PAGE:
That’s right! My first book, tentatively titled First: Sir Barton and the Birth of the American Triple Crown (also known as The Sir Barton Project), now has a home with The University Press of Kentucky. You will be able to find the book at your local bookstore and online in Spring 2019. In the meantime, I will be sharing more moments from Sir Barton’s career here as well as more details about the book itself as we get closer to the publication date.
Journeys start with a step. Sometimes, you don’t realize you’re on them until a moment lights up your life, illuminating the scene so you finally can see it all clearly. I didn’t know I was on this journey until I got an email that showed me this path. That was four years ago today. Happy Birthday to The Sir Barton Project!
My name is Jennifer Kelly, the author of this blog and First: Sir Barton and the Birth of the American Triple Crown (tentative title). I hope to bring you big news about what’s next for Sir Barton in the coming days. For now, I am glad for unexpected journeys and for the many moments of clarity that have brought you and me here today.
On June 6, 2015, I sat in my living room, watching the broadcast for the 147th Belmont Stakes. My sister was over, my kids were playing, and my husband had just left for his evening with friends. The last thing I said to be him before he left was “You’re going to miss the race!”
Literally, ten minutes later, history had been made.
I awaited Saturday’s premier running of the Pegasus World Cup Invitational with the same jumpy nervousness and trepidation that I feel each time I leave the kids with the babysitter. What was going to happen? Was everyone going to behave and do their thing or would disaster in some form ensue? I paced. I worked through the possible outcomes, steeling myself for the chance that my horse could lose. I promised myself that I wouldn’t jump up and down and scare my kids again like I did during the Breeder’s Cup Classic. Frankly, my bladder can’t take that much jumping anyway.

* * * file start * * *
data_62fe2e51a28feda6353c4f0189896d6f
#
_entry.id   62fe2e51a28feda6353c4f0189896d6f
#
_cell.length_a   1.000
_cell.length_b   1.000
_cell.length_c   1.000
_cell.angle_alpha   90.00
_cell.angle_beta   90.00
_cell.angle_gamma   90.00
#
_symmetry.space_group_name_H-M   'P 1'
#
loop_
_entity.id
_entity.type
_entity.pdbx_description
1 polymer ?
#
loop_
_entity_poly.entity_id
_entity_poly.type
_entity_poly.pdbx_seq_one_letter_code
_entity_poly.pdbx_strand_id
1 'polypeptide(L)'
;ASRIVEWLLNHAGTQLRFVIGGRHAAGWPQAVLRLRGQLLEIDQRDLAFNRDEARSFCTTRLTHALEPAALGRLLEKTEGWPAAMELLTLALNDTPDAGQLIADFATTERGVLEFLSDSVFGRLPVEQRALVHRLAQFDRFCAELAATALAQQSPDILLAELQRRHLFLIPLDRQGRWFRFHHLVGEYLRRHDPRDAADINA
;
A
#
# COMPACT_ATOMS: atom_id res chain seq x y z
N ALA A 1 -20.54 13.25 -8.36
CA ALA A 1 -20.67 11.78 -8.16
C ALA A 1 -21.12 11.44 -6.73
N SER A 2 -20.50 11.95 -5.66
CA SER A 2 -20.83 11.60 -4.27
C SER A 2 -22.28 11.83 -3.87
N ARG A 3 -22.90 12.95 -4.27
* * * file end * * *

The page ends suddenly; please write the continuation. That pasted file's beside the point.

While I waited, I thought back to the post I published on Friday. Sure, the idea that the Arrogate v. California Chrome has parallels with Sir Barton v. Man O’War might seem tenuous, but I’ve been living with Sir Barton and his career for more than three years. I’ve been a thoroughbred racing fan for thirty years. Nothing in my time following this sport has been closer to what fans at Kenilworth Park witnessed on October 12, 1920 than we all saw at Gulfstream Park on January 28, 2017. The story of Arrogate v. Chrome played out much like the Kenilworth Gold cup did, with the older horse running at a disadvantage and the young speedster showing everyone yet again that he definitely deserves the title of Best Racehorse in the World.